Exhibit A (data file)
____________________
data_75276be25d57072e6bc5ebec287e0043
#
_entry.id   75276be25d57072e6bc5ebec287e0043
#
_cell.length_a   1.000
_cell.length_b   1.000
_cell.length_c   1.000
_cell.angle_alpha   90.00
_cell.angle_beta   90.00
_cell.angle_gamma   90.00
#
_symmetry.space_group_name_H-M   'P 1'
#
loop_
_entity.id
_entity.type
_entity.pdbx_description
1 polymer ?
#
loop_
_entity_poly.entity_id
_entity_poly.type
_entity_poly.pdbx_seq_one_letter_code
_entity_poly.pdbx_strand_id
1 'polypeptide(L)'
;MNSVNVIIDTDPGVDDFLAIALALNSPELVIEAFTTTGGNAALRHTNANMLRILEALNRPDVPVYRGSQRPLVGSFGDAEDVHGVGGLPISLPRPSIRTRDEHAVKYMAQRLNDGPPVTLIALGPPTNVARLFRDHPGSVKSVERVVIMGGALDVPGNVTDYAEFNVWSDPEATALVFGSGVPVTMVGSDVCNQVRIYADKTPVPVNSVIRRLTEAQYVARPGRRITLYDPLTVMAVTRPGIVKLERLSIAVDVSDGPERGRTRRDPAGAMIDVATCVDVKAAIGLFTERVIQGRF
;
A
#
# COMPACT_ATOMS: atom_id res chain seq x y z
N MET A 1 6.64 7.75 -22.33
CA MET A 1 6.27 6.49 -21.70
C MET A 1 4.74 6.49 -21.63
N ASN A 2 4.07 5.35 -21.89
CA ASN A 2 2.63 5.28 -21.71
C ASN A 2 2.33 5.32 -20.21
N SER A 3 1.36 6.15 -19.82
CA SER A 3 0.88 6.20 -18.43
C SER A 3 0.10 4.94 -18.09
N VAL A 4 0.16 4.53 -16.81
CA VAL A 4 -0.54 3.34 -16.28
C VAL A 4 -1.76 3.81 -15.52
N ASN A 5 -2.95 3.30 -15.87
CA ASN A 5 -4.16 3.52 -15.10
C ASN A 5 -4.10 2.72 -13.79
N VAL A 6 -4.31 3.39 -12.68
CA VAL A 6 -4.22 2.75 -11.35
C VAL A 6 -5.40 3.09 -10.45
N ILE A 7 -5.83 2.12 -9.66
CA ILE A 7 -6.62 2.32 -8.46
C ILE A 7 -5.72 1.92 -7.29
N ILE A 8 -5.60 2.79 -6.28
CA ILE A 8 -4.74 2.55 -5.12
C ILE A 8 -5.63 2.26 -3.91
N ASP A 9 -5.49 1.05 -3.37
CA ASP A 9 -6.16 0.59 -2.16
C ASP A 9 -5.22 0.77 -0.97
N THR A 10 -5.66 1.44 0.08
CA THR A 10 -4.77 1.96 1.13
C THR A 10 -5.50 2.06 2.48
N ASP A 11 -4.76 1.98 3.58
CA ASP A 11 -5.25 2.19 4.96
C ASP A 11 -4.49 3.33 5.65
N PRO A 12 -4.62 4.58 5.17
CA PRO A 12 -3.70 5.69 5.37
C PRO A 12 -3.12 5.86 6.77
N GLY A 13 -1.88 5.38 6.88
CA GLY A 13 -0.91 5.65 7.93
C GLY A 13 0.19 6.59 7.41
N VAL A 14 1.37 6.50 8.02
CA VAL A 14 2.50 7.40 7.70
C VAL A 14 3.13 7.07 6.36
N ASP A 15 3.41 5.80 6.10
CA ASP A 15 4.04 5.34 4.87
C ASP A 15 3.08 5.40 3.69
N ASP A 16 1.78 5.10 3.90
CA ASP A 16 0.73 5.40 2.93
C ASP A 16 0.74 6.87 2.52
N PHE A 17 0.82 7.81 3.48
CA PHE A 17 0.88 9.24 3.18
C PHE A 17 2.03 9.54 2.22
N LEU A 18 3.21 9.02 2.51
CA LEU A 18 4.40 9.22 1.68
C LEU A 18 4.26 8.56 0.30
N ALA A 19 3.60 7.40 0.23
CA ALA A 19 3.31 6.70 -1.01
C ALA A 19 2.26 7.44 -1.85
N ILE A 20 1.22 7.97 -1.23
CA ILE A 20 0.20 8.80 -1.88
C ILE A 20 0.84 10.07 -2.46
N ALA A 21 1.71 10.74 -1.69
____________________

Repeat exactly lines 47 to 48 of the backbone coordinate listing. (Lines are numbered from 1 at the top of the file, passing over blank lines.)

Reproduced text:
CA VAL A 6 -4.22 2.75 -11.35
C VAL A 6 -5.40 3.09 -10.45